Earlier this year, I wrote about virtual teams and strategies and how to determine the right fit to be a virtual leader. At PMXPO 2017, I shared in my presentation how project leaders need to be more self-aware—especially virtual leaders. This article will dive deeper into the virtual team model, research on blended leadership styles and tips to help virtual leaders be successful in their roles to lead high-performing teams.
Virtual teams are part of the global economic landscape. Also known as distributed or remote teams, they have sprung up across the globe as more and more companies are investing in them to:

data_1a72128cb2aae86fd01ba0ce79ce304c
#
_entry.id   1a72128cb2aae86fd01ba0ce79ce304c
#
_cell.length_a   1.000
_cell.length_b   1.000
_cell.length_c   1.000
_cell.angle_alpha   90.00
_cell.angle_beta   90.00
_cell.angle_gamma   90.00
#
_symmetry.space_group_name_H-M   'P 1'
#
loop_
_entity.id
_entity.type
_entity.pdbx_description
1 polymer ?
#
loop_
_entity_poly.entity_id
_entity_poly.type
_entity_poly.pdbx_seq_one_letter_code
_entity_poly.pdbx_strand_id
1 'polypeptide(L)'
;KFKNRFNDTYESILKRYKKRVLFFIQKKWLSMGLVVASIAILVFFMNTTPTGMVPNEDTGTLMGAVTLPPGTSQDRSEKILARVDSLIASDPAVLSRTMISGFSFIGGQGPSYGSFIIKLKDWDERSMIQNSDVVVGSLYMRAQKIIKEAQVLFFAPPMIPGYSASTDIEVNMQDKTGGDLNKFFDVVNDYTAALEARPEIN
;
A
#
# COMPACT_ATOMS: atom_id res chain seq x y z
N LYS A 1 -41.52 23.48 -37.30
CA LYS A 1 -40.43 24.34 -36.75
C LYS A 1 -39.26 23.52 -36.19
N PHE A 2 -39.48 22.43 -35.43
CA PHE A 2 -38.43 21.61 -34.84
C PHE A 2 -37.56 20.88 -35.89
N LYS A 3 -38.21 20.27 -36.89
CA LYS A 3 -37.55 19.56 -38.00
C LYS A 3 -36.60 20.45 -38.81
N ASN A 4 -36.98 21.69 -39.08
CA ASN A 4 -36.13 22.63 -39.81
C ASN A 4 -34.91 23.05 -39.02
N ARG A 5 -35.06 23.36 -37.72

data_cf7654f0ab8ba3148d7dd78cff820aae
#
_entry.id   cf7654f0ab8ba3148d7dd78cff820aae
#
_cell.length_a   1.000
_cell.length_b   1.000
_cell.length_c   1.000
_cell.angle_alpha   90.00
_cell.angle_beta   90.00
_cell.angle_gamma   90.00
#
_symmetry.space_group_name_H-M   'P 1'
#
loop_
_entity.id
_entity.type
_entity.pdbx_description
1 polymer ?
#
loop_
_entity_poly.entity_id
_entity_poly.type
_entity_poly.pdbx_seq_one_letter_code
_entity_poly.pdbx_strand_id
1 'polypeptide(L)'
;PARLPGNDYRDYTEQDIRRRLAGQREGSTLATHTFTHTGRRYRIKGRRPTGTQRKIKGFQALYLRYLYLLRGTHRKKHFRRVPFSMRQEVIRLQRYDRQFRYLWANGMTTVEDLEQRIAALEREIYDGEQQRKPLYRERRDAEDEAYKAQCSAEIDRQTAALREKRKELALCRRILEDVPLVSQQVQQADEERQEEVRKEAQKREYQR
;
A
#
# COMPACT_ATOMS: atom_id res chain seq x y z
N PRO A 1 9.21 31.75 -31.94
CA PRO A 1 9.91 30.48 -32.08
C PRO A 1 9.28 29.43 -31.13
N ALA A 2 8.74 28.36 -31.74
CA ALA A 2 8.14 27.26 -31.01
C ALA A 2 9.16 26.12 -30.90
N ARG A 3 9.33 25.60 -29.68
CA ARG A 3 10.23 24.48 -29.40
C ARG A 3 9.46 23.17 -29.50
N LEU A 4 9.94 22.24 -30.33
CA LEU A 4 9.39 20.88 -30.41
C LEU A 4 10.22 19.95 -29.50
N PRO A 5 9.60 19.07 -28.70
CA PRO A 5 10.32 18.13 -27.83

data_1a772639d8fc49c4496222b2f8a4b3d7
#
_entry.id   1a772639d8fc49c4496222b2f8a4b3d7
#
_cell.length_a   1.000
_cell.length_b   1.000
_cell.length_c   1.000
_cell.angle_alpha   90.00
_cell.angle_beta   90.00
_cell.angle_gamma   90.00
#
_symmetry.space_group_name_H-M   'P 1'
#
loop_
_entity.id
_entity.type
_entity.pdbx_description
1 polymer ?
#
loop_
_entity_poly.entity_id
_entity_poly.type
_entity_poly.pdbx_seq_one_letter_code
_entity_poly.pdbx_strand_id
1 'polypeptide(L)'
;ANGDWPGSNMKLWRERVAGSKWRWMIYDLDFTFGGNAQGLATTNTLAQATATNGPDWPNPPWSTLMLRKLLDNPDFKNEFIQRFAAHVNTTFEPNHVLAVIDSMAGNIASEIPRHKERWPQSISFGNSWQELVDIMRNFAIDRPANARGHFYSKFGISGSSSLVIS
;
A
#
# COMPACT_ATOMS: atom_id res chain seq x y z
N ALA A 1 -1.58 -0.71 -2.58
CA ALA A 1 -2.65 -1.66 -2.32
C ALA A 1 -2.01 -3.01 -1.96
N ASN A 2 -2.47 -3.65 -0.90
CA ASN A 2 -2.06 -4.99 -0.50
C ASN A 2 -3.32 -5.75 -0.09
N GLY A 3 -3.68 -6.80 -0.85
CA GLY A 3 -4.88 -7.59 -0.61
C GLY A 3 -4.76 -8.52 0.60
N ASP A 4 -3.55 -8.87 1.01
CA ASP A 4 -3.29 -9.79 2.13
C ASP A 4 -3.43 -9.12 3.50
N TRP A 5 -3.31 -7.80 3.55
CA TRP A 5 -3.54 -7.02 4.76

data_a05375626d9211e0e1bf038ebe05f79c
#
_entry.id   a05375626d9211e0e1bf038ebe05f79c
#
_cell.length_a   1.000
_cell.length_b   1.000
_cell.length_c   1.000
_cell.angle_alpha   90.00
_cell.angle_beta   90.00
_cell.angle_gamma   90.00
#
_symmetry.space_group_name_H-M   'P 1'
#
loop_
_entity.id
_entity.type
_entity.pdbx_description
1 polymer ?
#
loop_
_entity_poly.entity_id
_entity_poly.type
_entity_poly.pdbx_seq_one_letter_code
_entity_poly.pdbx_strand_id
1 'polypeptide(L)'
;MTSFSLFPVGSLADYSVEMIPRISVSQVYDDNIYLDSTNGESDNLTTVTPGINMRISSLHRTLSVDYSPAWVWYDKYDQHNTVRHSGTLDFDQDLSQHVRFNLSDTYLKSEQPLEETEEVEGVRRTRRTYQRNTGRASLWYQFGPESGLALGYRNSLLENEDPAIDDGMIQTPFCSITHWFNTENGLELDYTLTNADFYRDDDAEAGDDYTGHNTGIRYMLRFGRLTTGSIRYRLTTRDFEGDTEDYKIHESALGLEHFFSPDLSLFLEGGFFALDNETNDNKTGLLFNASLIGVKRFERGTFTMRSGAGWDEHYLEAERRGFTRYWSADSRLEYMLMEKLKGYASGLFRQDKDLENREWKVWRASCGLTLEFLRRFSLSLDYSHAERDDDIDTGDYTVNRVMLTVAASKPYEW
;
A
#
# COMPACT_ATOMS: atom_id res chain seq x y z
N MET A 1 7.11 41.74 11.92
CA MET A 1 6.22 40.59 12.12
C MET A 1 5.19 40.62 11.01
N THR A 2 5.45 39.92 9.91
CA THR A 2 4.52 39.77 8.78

- Connect dispersed workers
- Maximize availability of global talent
- Reduce costs while increasing speed and agility of virtual team collaboration
Virtual teams don’t fit the traditional model of a co-located team, so a shift is required in:
- How project managers prepare to lead virtual teams
- How these teams are formed, managed and evaluated for team performance
Virtual Team Model
According to Jessica Lipnack and Jeffrey Stamps in their book Virtual Teams: People working across Boundaries with Technology, there are four aspects of virtual teams: purpose, people, links and time. This model represents that people on virtual teams are linked through a common purpose over time. The success, failure and challenges of any virtual team are
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